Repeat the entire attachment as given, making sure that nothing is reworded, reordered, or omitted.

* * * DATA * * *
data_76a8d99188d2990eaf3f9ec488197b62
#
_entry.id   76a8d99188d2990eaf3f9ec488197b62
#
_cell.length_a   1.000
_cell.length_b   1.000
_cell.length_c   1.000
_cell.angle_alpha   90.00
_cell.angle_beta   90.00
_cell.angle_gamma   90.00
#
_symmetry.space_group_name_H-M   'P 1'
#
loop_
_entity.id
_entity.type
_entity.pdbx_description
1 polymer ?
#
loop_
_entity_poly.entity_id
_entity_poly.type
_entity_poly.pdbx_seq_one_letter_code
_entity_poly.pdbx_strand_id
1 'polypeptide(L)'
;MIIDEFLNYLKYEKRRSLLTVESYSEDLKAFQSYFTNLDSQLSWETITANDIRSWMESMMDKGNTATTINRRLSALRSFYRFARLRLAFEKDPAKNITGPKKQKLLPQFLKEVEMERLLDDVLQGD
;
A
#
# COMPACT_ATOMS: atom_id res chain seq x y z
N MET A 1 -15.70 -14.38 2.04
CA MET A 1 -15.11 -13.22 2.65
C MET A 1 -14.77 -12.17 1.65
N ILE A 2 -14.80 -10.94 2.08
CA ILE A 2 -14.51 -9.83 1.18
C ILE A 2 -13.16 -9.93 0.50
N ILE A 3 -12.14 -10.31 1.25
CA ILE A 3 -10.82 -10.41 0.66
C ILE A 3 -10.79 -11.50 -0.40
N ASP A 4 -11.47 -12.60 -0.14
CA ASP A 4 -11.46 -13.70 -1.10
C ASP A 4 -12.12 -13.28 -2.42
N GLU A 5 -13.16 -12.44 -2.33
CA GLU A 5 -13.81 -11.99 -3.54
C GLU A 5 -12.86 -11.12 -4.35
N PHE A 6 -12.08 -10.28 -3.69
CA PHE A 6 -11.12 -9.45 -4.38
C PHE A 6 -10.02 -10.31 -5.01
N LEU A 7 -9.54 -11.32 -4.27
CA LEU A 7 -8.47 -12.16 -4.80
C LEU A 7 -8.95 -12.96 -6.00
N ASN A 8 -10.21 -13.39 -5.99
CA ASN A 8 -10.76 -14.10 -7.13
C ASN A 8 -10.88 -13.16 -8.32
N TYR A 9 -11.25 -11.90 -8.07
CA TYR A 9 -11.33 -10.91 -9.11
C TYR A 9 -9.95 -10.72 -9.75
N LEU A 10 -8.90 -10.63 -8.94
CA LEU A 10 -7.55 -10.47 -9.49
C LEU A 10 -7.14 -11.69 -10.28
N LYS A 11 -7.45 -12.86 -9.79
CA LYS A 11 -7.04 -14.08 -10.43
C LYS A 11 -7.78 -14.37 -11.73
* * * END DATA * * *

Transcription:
data_76a8d99188d2990eaf3f9ec488197b62
#
_entry.id   76a8d99188d2990eaf3f9ec488197b62
#
_cell.length_a   1.000
_cell.length_b   1.000
_cell.length_c   1.000
_cell.angle_alpha   90.00
_cell.angle_beta   90.00
_cell.angle_gamma   90.00
#
_symmetry.space_group_name_H-M   'P 1'
#
loop_
_entity.id
_entity.type
_entity.pdbx_description
1 polymer ?
#
loop_
_entity_poly.entity_id
_entity_poly.type
_entity_poly.pdbx_seq_one_letter_code
_entity_poly.pdbx_strand_id
1 'polypeptide(L)'
;MIIDEFLNYLKYEKRRSLLTVESYSEDLKAFQSYFTNLDSQLSWETITANDIRSWMESMMDKGNTATTINRRLSALRSFYRFARLRLAFEKDPAKNITGPKKQKLLPQFLKEVEMERLLDDVLQGD
;
A
#
# COMPACT_ATOMS: atom_id res chain seq x y z
N MET A 1 -15.70 -14.38 2.04
CA MET A 1 -15.11 -13.22 2.65
C MET A 1 -14.77 -12.17 1.65
N ILE A 2 -14.80 -10.94 2.08
CA ILE A 2 -14.51 -9.83 1.18
C ILE A 2 -13.16 -9.93 0.50
N ILE A 3 -12.14 -10.31 1.25
CA ILE A 3 -10.82 -10.41 0.66
C ILE A 3 -10.79 -11.50 -0.40
N ASP A 4 -11.47 -12.60 -0.14
CA ASP A 4 -11.46 -13.70 -1.10
C ASP A 4 -12.12 -13.28 -2.42
N GLU A 5 -13.16 -12.44 -2.33
CA GLU A 5 -13.81 -11.99 -3.54
C GLU A 5 -12.86 -11.12 -4.35
N PHE A 6 -12.08 -10.28 -3.69
CA PHE A 6 -11.12 -9.45 -4.38
C PHE A 6 -10.02 -10.31 -5.01
N LEU A 7 -9.54 -11.32 -4.27
CA LEU A 7 -8.47 -12.16 -4.80
C LEU A 7 -8.95 -12.96 -6.00
N ASN A 8 -10.21 -13.39 -5.99
CA ASN A 8 -10.76 -14.10 -7.13
C ASN A 8 -10.88 -13.16 -8.32
N TYR A 9 -11.25 -11.90 -8.07
CA TYR A 9 -11.33 -10.91 -9.11
C TYR A 9 -9.95 -10.72 -9.75
N LEU A 10 -8.90 -10.63 -8.94
CA LEU A 10 -7.55 -10.47 -9.49
C LEU A 10 -7.14 -11.69 -10.28
N LYS A 11 -7.45 -12.86 -9.79
CA LYS A 11 -7.04 -14.08 -10.43
C LYS A 11 -7.78 -14.37 -11.73